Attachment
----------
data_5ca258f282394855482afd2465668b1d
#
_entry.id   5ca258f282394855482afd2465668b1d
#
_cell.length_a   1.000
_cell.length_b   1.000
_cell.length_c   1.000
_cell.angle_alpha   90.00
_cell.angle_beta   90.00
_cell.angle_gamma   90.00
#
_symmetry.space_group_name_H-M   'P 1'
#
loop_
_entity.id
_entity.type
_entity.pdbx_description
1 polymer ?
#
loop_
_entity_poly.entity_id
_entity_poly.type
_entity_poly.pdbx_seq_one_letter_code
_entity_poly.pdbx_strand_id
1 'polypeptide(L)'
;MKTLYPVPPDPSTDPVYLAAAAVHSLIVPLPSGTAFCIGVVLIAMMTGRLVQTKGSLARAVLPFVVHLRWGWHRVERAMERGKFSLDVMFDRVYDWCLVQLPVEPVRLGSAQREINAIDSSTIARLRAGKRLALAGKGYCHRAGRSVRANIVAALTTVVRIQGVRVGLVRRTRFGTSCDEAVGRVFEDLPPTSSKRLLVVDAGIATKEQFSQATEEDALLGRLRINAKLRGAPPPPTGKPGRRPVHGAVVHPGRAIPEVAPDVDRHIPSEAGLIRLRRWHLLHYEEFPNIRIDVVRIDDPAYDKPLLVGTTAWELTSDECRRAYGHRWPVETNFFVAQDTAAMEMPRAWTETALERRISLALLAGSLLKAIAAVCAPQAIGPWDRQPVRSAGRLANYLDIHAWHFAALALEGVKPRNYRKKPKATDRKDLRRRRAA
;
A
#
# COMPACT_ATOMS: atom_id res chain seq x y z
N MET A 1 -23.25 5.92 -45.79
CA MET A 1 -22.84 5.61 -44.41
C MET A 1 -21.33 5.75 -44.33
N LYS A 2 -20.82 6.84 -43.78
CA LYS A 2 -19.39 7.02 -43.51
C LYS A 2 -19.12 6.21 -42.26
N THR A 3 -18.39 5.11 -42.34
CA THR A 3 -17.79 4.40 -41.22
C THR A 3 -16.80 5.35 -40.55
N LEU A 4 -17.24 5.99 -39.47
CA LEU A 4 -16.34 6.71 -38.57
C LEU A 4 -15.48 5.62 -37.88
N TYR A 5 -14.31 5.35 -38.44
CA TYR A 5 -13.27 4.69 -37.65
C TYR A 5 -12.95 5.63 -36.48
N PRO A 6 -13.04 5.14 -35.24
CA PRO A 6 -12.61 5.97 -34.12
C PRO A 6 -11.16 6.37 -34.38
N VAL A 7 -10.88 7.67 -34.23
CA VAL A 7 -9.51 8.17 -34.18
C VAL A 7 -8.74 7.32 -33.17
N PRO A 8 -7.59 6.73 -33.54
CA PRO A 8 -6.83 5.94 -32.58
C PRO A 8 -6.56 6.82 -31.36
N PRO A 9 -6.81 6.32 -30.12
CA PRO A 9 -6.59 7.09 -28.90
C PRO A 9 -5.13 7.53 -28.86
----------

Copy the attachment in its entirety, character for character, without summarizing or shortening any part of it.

data_5ca258f282394855482afd2465668b1d
#
_entry.id   5ca258f282394855482afd2465668b1d
#
_cell.length_a   1.000
_cell.length_b   1.000
_cell.length_c   1.000
_cell.angle_alpha   90.00
_cell.angle_beta   90.00
_cell.angle_gamma   90.00
#
_symmetry.space_group_name_H-M   'P 1'
#
loop_
_entity.id
_entity.type
_entity.pdbx_description
1 polymer ?
#
loop_
_entity_poly.entity_id
_entity_poly.type
_entity_poly.pdbx_seq_one_letter_code
_entity_poly.pdbx_strand_id
1 'polypeptide(L)'
;MKTLYPVPPDPSTDPVYLAAAAVHSLIVPLPSGTAFCIGVVLIAMMTGRLVQTKGSLARAVLPFVVHLRWGWHRVERAMERGKFSLDVMFDRVYDWCLVQLPVEPVRLGSAQREINAIDSSTIARLRAGKRLALAGKGYCHRAGRSVRANIVAALTTVVRIQGVRVGLVRRTRFGTSCDEAVGRVFEDLPPTSSKRLLVVDAGIATKEQFSQATEEDALLGRLRINAKLRGAPPPPTGKPGRRPVHGAVVHPGRAIPEVAPDVDRHIPSEAGLIRLRRWHLLHYEEFPNIRIDVVRIDDPAYDKPLLVGTTAWELTSDECRRAYGHRWPVETNFFVAQDTAAMEMPRAWTETALERRISLALLAGSLLKAIAAVCAPQAIGPWDRQPVRSAGRLANYLDIHAWHFAALALEGVKPRNYRKKPKATDRKDLRRRRAA
;
A
#
# COMPACT_ATOMS: atom_id res chain seq x y z
N MET A 1 -23.25 5.92 -45.79
CA MET A 1 -22.84 5.61 -44.41
C MET A 1 -21.33 5.75 -44.33
N LYS A 2 -20.82 6.84 -43.78
CA LYS A 2 -19.39 7.02 -43.51
C LYS A 2 -19.12 6.21 -42.26
N THR A 3 -18.39 5.11 -42.34
CA THR A 3 -17.79 4.40 -41.22
C THR A 3 -16.80 5.35 -40.55
N LEU A 4 -17.24 5.99 -39.47
CA LEU A 4 -16.34 6.71 -38.57
C LEU A 4 -15.48 5.62 -37.88
N TYR A 5 -14.31 5.35 -38.44
CA TYR A 5 -13.27 4.69 -37.65
C TYR A 5 -12.95 5.63 -36.48
N PRO A 6 -13.04 5.14 -35.24
CA PRO A 6 -12.61 5.97 -34.12
C PRO A 6 -11.16 6.37 -34.38
N VAL A 7 -10.88 7.67 -34.23
CA VAL A 7 -9.51 8.17 -34.18
C VAL A 7 -8.74 7.32 -33.17
N PRO A 8 -7.59 6.73 -33.54
CA PRO A 8 -6.83 5.94 -32.58
C PRO A 8 -6.56 6.82 -31.36
N PRO A 9 -6.81 6.32 -30.12
CA PRO A 9 -6.59 7.09 -28.90
C PRO A 9 -5.13 7.53 -28.86